Choose Not to Be Offended
From Music and the Spoken WordDelivered By: Lloyd D. Newell
Much of the joy we experience in life comes from our interaction with other people. For the most part, our associations are pleasant and cause little or no distress, but every now and then the actions of others can offend or even hurt us.
It seems to be a natural part of the human experience that we will, on occasion, be offended by someone. Criticism from a family member, a misunderstanding at work, or the unkind behavior of a neighbor—any of these can cause offense. It’s basically unavoidable: at some time, the behavior of another person will run counter to what we hoped would happen, and our feelings are hurt. When these painful moments occur, we have a choice to make. We can either choose to harbor feelings of resentment, or we can choose to deal with the offense in a constructive way and let go of the negative feelings.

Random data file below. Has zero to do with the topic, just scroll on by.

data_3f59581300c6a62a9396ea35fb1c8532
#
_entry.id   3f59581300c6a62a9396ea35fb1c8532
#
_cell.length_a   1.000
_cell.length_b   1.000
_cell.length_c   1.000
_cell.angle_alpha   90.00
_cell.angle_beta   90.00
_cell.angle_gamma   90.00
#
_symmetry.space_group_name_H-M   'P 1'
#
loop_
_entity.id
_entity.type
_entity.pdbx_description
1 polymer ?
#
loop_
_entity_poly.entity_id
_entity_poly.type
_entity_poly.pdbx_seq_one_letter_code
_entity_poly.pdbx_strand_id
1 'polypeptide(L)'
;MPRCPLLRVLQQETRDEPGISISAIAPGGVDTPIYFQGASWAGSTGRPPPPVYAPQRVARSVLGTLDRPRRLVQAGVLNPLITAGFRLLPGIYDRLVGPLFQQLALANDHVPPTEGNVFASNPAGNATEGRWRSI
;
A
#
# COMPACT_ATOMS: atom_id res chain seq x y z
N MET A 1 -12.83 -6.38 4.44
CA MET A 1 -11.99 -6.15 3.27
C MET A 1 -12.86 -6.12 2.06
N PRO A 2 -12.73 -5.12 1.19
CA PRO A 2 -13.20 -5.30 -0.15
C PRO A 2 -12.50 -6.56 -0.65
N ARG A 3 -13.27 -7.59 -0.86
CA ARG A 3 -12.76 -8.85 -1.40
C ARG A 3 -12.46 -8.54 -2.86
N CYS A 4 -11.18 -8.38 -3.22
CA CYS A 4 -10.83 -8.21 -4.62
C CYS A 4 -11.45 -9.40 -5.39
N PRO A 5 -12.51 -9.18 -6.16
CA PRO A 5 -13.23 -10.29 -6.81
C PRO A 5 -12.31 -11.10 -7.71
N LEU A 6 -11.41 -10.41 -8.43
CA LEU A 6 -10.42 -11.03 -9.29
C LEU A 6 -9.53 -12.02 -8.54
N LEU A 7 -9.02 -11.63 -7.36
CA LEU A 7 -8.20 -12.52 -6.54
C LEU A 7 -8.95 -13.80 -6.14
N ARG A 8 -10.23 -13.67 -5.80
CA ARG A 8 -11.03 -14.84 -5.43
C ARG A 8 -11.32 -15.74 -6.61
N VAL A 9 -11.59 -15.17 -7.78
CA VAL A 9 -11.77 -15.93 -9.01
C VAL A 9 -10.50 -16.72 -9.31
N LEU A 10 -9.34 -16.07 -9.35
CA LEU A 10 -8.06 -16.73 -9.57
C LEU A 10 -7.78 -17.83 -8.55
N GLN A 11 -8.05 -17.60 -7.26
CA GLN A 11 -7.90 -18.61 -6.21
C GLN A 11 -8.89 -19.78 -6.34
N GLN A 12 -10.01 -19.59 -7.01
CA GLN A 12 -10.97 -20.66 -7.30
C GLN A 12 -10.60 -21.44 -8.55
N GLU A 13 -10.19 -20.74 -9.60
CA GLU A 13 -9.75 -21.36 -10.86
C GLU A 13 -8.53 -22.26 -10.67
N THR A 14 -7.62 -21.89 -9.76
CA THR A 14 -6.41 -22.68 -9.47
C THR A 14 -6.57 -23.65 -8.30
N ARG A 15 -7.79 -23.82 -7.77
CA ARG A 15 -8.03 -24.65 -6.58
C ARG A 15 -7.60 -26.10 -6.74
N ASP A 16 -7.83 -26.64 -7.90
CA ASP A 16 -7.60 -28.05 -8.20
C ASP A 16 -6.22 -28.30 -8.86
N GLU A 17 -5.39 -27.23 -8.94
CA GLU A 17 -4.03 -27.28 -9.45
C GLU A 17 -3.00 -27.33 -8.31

It’s normal to become angry or frustrated with others, but hanging on to those feelings or even letting them grow and fester is not necessary. Though we may be the victim of someone else’s thoughtlessness, we are victimized a second time when we choose to hold on to our hurt feelings.
Even if we can’t escape being offended, we can at least avoid the destructive results.
It is far better to make the choice to recognize the suffering caused by bad feelings and then put an end to them—to find a way, with kindness and compassion for yourself and for the offending party, to resolve the matter positively. As we apply the truth in the Proverb “A soft answer turneth away wrath,"1 we can eventually achieve what the Psalmist promised: “Great peace have they which love thy law: and nothing shall offend them."2 The initial pain of offense may be inevitable, but the ongoing suffering is optional, if we choose not to be offended.
1 Proverbs 15:1.
2 Psalm 119:165